Jobseeker’s Allowance (JA) - a weekly payment for people aged between 18 and 66 who are unemployed and looking for work. You can work and get JA. However, you can only work a certain number of days and your income must be under a certain amount.
Disability Allowance (DA) - a weekly payment for people aged between 16 and 66 who have a disability. You can work and get DA, but your income must be under a certain amount.
Carer’s Allowance (CA) - a weekly payment for people who are caring for a person who needs support because of their age, disability or illness (including mental illness). You can work and get CA. The number of hours you work and your income must be under a certain amount.
State Pension (Non-Contributory) (SPNC) - a weekly payment for people aged 66 and over who have a low income or no income. You can work and get SPNC, but your income must be under a certain amount.
Supplementary Welfare Allowance (SWA) - a weekly payment. It is an emergency or temporary payment. For example, if you applied for a social welfare payment but it has not yet been paid, you may get SWA while you are waiting for your payment. Some people from Ukraine were given this payment when they first arrived in Ireland.
Rent Supplement is a payment to help with the cost of private rented accommodation.
Applying for a social welfare payment
Your local Citizens Information Centre can also give you help and advice on social welfare payments.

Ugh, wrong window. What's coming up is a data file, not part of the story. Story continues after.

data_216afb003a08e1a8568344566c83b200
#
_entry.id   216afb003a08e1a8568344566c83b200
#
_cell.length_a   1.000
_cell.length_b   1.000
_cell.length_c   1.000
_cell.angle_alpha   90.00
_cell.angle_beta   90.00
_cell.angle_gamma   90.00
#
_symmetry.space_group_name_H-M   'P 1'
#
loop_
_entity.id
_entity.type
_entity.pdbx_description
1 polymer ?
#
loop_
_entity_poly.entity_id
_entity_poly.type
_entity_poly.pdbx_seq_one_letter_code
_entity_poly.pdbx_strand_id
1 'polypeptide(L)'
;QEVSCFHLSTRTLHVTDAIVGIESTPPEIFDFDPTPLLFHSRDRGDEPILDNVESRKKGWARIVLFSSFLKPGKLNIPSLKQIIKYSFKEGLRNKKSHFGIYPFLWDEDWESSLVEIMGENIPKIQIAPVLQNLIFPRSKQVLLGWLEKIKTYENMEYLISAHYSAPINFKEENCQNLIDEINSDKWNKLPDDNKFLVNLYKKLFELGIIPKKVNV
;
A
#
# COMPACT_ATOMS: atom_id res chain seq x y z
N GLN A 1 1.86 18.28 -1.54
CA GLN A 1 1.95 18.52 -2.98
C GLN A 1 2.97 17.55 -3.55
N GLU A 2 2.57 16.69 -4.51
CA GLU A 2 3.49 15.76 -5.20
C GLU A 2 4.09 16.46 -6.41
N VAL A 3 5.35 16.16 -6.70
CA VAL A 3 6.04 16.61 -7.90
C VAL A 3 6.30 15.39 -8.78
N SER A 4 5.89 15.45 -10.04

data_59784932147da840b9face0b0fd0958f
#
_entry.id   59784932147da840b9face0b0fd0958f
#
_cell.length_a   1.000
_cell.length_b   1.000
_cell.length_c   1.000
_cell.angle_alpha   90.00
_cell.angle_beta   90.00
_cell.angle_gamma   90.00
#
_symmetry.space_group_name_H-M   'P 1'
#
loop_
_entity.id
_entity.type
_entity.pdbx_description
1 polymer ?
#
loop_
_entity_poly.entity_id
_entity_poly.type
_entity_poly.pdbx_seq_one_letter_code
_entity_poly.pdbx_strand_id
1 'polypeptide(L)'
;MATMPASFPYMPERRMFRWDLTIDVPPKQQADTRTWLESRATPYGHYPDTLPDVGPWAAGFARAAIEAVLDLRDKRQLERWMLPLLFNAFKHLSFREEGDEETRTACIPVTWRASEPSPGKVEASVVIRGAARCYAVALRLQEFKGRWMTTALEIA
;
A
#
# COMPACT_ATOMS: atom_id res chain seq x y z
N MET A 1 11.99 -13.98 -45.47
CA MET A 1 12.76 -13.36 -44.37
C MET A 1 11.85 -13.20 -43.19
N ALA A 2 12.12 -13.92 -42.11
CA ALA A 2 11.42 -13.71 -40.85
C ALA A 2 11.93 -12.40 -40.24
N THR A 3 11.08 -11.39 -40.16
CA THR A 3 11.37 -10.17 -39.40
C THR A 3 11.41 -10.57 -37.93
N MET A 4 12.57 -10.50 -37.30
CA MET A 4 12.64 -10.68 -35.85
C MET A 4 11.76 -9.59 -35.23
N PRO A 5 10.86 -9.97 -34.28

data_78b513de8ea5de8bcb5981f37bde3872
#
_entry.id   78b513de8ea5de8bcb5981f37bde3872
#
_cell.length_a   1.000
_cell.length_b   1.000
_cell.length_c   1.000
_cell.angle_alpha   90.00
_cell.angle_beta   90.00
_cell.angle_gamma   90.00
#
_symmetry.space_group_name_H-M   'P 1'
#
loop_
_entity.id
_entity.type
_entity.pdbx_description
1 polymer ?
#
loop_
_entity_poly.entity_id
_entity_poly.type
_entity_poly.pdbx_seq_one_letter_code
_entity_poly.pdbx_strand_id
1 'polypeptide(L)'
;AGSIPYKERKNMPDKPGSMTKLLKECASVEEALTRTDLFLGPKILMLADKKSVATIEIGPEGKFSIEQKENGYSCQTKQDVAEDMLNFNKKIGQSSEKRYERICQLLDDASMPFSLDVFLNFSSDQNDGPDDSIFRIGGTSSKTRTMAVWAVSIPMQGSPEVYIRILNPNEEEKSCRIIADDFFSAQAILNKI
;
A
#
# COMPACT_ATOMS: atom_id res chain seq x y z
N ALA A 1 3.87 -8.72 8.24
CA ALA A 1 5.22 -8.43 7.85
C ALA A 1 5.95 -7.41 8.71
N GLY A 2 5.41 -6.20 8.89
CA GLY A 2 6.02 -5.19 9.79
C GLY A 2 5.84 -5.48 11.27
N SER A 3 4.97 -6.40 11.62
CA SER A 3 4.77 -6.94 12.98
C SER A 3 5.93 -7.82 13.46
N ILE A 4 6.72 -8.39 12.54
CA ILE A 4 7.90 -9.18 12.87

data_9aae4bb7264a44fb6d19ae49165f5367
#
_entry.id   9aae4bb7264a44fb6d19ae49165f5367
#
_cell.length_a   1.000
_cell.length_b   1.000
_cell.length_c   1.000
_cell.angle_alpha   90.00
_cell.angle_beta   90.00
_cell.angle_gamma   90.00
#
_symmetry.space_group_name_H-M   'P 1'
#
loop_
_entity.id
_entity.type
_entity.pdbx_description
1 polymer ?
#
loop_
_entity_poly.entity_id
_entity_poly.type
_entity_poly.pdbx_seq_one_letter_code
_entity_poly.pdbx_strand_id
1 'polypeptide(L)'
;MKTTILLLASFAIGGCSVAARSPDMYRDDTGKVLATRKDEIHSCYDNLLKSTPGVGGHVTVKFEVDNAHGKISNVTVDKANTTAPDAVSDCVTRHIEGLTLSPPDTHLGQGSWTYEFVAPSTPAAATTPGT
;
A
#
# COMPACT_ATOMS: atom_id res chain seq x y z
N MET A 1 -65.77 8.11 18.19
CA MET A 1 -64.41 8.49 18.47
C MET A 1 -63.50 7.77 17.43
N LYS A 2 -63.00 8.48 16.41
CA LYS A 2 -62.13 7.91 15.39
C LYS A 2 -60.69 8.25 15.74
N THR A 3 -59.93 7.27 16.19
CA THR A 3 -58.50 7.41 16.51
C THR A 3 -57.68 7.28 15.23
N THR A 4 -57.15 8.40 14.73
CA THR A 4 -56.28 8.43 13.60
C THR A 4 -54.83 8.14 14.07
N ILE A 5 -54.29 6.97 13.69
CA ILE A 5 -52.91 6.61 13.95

Collecting your social welfare payment
You collect your first social welfare payment at your nearest Post Office, called An Post.
The Department of Social Protection will send you a letter to let you know when your payment will be at the Post Office for you to collect.
You will need to bring your ‘PPS number award letter’ and your ID with you to collect your payment at the Post Office.
You can use MyWelfare to change the Post Office where you are being paid. You can only use this service if you are covered by the EU Temporary Directive.
Other financial services
You can continue to get paid at your local Post Office or apply to have your payment made directly into your financial institution. Payments can only be made to an Irish financial institution, a Revolut or N26 account.
Work and social welfare payments
Most social welfare payments allow you to do some work and keep your payment. You can use the benefit of work estimator to check if income from work, including part time work, will affect your social welfare payment.
If you are getting a social welfare payment and you find work, you must tell your local Intreo centre or DSP branch office.
Changes to your situation
You must always tell the Department of Social Protection if there is any change in your circumstances. Some examples of a change in your circumstances are:
- You start work (paid or unpaid), including remote working, in Ireland or elsewhere
- You get any other income
- You move to different accommodation or change your address
- Your spouse, civil partner, cohabitant or child no longer lives with you
- You start a course of education or become a full-time student
The Irish Government has also published social welfare information for people arriving from Ukraine under the Temporary Protection Directive. This information is also available in Ukrainian and in Russian.